During his investigation and impeachment, President Bill Clinton once famously stated that the accuracy of the answer he provided “depends upon what the meaning of the word ‘is’ is.” While such fine distinctions may seem foreign to many people, lawyers and others who deal with contracts know that victory or defeat in a contract dispute can sometimes come down the smallest of linguistic details. In a recent dispute between a Southwest Florida condo association and an LLC that owned several units, the case came down to the 2d District Court of Appeal‘s accepting the owner’s interpretation of the word “a” over that offered by the association.
The property at issue was a condominium outside Naples. The condominium had 94 units, 38 of which were owned by The Retreat at Port of the Islands, LLC. Retreat ran its units as a resort hotel. In March 2014, the Port of the Islands Resort Hotel Condominium Association, Inc. held an election for three of the five seats on its board of directors. Three of the managing members of Retreat ran for the board seats. Although the three Retreat members secured the highest vote totals, the condo association declared that only one of them could serve on the board.
The trial court agreed with the condo association and awarded summary judgment in its favor. The condo association’s bylaws stated that only owners and spouses of owners could be on the board. For LLC-owned units, only managing members were eligible for board membership. Even though all three of the Retreat candidates were managing members of that LLC, the trial court decided that the association was correct in limiting it to one board member, since Retreat should not be entitled to any more representation than an individual who owned multiple units would have.
Retreat, however, emerged victorious on appeal. The association had argued that its bylaws, which stated that if “a unit is owned by a limited liability company, only a managing member may be a Director,” were meant to limit board membership to a single managing member of an LLC-owned unit. The appeals court concluded that, although the word “a” can have the meaning that the association argued for, the bylaw in question did not use “a” in that context.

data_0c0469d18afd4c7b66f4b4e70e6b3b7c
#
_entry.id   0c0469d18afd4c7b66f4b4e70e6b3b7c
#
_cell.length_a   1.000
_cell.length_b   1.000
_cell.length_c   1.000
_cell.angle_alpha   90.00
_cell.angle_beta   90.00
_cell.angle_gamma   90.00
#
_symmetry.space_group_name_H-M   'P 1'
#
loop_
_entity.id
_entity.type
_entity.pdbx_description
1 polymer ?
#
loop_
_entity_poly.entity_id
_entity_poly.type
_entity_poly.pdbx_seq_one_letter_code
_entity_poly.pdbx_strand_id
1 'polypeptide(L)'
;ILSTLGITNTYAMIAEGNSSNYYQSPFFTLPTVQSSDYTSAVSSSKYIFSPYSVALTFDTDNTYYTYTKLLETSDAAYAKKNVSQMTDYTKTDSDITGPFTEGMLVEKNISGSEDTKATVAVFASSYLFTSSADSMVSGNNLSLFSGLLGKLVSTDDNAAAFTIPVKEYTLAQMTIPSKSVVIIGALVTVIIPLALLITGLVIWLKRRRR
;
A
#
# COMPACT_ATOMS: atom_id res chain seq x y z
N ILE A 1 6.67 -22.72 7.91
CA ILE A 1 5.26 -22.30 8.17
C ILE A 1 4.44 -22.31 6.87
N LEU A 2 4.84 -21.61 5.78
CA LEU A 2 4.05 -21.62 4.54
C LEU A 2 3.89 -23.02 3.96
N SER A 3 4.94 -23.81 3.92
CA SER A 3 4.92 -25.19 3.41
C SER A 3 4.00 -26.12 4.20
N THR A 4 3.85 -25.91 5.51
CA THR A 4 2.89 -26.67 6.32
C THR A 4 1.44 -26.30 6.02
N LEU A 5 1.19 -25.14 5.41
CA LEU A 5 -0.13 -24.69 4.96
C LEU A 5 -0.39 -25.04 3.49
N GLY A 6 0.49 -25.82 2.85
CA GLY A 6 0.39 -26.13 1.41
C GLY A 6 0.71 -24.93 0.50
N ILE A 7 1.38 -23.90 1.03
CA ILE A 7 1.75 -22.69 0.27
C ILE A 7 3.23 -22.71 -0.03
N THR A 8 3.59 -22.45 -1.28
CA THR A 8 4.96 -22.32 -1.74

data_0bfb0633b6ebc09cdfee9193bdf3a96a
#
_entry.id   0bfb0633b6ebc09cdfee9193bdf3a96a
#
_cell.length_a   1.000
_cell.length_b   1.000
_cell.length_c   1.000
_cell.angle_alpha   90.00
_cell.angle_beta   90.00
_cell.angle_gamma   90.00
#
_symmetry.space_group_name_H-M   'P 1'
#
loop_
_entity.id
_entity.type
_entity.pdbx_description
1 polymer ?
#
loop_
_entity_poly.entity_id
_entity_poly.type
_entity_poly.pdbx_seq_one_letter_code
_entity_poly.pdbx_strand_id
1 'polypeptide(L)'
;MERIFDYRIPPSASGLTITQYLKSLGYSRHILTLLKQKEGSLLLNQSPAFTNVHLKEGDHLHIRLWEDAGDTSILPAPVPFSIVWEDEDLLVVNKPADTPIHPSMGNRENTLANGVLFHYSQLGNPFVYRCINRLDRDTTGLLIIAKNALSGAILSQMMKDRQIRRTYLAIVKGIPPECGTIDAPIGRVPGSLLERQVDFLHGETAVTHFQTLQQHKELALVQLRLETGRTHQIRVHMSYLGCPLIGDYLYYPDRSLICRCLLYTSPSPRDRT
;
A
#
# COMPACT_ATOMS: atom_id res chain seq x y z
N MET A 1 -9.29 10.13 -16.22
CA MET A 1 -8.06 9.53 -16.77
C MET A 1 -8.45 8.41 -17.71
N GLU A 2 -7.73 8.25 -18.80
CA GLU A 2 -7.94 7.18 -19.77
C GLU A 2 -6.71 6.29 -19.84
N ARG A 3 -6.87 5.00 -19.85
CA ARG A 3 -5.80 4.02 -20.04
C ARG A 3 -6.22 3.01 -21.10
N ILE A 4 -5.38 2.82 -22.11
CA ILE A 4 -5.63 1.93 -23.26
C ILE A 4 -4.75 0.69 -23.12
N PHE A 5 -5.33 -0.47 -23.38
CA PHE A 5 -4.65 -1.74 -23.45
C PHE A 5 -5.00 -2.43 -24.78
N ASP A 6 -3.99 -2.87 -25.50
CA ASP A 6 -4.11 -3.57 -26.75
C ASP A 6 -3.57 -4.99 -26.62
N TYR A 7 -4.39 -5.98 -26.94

Instead, the phrase “a managing member” meant to identify qualification for board membership. In other words, if the Retreat candidates had been members of the LLC but had not been managing members, they would have been ineligible, for only a managing member could hold a board seat. Since the court interpreted the use of “a” in the bylaw to “indicate a restriction on the class of individuals from an LLC qualified to serve on the board of directors, not the number of those otherwise qualified individuals to serve on the board,” the association’s argument of a numerical limit imposed by the bylaw failed.
When it comes to real estate contracts, even the smallest of details can be of the highest importance. For diligent and detail-oriented representation, talk to the Florida real estate attorneys at Stok Kon + Braverman. Our hardworking real estate attorneys have extensive experience helping clients with their contracts and other issues.
Contact us online or by calling (954) 237-1777 to schedule your consultation.
More blog posts:
Default Judgment Blocks Arguments About Liability in Florida Contract Dispute Case, Florida Business Lawyers Blog, Nov. 11, 2015
Calculating When the Clock Starts Running on Statutes of Repose in Florida Construction Litigation, Florida Business Lawyers Blog, June 17, 2015